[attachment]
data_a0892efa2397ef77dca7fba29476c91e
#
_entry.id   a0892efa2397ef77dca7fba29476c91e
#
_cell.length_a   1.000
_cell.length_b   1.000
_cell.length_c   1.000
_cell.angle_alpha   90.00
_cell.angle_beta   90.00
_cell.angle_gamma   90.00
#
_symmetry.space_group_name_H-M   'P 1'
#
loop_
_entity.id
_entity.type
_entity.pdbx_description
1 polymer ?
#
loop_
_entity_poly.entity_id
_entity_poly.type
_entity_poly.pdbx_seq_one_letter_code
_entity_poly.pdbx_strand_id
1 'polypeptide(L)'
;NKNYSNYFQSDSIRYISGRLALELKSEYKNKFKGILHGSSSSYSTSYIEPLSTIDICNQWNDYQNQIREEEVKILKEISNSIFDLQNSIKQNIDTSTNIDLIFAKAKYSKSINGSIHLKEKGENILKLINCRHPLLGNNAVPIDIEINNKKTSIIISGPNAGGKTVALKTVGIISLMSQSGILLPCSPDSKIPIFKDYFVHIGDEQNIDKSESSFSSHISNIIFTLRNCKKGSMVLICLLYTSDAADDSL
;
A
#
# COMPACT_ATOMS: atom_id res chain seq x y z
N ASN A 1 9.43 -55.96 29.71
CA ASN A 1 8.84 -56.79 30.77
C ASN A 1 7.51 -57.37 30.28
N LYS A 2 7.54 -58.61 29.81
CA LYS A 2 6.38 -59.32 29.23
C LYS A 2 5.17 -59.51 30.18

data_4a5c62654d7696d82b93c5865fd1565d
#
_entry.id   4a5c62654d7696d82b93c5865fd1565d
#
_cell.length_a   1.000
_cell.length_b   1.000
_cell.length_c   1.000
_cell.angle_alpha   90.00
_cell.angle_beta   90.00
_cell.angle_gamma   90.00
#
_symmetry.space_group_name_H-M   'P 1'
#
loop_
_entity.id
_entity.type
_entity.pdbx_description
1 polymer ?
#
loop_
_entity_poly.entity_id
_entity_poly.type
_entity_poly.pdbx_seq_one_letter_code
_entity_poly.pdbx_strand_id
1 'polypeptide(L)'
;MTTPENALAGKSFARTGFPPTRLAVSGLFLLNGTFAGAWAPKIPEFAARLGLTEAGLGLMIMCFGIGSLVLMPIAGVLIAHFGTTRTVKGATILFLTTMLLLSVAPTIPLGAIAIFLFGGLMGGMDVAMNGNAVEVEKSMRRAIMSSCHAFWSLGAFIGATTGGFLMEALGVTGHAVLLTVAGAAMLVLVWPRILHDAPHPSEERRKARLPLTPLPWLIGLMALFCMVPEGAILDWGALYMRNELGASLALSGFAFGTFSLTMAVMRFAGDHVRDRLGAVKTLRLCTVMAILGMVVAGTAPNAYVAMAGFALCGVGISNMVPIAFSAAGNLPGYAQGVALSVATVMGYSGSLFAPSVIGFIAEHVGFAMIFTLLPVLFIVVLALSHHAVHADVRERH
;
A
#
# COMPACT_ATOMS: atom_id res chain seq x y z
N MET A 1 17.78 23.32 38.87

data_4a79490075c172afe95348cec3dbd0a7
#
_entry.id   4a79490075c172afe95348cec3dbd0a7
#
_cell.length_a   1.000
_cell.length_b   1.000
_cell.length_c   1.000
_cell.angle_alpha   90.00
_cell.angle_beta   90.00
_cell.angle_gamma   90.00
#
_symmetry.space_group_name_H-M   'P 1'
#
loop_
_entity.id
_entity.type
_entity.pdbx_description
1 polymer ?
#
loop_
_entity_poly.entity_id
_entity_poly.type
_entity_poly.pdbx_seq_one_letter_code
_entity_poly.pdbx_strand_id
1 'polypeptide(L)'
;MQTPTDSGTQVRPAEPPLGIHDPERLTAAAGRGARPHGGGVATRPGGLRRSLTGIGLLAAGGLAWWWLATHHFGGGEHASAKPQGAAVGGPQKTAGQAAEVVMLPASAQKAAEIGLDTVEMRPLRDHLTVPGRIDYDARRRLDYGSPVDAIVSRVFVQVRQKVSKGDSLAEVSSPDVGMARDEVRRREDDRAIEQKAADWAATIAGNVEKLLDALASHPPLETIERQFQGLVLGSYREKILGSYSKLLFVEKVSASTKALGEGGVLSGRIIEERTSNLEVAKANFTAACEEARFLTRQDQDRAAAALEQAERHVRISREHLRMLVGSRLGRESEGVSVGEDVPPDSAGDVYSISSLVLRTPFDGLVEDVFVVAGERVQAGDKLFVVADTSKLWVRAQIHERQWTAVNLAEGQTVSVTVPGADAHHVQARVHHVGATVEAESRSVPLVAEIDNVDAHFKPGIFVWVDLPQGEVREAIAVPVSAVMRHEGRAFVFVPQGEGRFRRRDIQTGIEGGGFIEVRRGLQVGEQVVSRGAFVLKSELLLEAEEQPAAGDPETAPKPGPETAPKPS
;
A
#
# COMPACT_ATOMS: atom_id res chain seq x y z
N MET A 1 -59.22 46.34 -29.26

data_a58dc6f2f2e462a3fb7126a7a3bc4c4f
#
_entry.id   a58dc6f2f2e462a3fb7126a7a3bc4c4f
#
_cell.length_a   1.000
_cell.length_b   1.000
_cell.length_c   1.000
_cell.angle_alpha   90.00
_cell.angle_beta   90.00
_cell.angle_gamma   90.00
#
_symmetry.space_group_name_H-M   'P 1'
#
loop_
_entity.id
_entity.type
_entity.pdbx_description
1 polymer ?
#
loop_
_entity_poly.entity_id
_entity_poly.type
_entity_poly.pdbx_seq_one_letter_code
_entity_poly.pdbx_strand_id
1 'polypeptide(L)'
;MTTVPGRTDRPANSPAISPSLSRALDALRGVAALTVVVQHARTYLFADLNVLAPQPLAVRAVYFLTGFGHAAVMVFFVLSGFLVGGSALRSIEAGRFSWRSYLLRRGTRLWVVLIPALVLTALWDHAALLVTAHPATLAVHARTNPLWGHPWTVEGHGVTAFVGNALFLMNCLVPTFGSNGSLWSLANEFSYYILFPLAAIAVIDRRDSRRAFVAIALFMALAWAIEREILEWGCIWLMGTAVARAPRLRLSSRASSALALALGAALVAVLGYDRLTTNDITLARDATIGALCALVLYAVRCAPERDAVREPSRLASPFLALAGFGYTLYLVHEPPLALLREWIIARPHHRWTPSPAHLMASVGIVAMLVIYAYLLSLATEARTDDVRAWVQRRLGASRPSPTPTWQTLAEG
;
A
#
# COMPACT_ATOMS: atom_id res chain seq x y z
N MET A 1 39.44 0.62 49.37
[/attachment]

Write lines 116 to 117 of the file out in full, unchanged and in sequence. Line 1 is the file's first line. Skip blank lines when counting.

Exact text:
1 polymer ?
#